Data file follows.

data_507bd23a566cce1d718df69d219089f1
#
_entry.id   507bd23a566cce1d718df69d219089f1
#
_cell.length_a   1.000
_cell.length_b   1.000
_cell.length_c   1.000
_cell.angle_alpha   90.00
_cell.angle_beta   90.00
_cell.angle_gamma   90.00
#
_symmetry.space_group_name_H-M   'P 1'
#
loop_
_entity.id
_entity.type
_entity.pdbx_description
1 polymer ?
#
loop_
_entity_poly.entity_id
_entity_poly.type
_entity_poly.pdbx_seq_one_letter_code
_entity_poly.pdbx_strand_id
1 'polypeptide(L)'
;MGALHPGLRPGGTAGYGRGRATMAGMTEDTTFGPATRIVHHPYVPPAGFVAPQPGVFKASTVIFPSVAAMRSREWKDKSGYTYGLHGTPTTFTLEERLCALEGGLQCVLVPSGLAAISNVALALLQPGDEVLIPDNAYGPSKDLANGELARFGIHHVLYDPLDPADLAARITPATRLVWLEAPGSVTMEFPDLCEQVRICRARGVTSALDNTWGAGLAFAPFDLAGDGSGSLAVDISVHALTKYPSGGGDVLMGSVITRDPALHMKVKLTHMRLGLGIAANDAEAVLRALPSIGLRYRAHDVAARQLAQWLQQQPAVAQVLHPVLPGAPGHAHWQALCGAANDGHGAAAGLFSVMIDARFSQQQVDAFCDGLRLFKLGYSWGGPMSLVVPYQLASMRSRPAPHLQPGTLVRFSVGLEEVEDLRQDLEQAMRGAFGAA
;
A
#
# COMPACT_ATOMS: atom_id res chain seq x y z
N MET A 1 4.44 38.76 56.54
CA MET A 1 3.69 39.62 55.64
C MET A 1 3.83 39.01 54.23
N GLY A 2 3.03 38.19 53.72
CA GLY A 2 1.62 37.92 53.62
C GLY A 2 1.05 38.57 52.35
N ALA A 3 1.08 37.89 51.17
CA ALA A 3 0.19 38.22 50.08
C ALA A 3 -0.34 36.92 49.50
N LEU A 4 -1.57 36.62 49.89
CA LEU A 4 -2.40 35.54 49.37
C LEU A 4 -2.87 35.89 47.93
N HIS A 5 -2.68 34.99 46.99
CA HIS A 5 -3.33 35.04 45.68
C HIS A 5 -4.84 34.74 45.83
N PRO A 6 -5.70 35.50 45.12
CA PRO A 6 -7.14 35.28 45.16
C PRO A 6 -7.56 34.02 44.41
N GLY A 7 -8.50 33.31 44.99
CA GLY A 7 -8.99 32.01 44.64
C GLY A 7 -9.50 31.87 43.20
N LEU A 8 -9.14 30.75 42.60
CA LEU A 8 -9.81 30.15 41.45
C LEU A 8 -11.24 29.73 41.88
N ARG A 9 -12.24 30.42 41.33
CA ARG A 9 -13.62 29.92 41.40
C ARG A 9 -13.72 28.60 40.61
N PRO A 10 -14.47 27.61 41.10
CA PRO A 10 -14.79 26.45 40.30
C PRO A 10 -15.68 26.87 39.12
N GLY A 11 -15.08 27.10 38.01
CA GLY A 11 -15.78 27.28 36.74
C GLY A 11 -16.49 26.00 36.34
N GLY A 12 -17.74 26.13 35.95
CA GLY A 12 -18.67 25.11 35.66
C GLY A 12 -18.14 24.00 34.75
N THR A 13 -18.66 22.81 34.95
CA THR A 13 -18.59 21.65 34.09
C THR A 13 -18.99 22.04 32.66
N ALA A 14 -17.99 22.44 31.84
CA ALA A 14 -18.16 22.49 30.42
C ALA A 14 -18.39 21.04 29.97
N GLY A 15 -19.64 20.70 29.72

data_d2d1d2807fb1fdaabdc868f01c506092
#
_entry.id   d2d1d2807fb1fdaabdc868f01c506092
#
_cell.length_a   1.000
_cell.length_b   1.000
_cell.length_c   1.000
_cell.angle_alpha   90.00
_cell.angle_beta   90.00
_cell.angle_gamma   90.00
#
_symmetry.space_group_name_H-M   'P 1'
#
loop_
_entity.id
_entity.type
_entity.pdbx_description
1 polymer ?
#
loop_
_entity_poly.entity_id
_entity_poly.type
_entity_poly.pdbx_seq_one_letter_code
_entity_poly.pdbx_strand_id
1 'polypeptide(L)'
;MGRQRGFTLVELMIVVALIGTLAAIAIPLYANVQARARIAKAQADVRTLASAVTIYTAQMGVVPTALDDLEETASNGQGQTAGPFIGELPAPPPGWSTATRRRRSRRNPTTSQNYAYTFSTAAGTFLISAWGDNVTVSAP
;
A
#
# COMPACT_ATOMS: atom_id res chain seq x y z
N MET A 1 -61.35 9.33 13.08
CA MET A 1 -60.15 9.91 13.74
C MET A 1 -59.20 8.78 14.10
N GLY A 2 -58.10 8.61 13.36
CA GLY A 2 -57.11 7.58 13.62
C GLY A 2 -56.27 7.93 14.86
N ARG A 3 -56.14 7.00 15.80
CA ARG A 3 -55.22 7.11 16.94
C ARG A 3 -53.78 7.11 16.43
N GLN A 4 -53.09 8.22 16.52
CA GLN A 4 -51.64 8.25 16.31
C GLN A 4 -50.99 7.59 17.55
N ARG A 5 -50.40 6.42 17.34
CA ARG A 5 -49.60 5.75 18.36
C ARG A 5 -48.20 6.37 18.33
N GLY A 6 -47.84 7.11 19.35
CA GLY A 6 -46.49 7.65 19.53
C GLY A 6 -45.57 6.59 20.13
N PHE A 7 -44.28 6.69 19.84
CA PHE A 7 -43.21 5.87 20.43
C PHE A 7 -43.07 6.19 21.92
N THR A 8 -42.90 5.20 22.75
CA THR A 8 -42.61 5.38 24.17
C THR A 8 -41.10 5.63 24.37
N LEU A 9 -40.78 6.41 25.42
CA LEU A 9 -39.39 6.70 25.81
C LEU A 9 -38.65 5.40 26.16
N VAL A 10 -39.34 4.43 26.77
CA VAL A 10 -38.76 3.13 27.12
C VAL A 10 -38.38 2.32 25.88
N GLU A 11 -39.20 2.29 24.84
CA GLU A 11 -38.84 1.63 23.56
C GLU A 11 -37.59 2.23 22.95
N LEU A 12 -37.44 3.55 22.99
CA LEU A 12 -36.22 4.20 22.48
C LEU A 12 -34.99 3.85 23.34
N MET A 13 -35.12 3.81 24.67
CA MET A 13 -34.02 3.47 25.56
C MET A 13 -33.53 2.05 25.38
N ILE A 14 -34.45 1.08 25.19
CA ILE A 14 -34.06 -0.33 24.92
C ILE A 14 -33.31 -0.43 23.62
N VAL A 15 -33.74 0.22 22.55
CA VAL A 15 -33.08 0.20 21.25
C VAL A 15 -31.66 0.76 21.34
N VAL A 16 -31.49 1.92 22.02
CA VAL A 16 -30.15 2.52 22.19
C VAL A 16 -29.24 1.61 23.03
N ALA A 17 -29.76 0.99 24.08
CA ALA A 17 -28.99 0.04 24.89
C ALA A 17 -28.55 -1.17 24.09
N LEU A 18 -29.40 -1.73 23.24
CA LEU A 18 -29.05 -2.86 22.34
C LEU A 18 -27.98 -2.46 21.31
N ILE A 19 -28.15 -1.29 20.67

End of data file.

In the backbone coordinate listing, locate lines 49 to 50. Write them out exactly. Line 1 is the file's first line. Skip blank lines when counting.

N GLY A 7 -8.50 33.31 44.99
CA GLY A 7 -8.99 32.01 44.64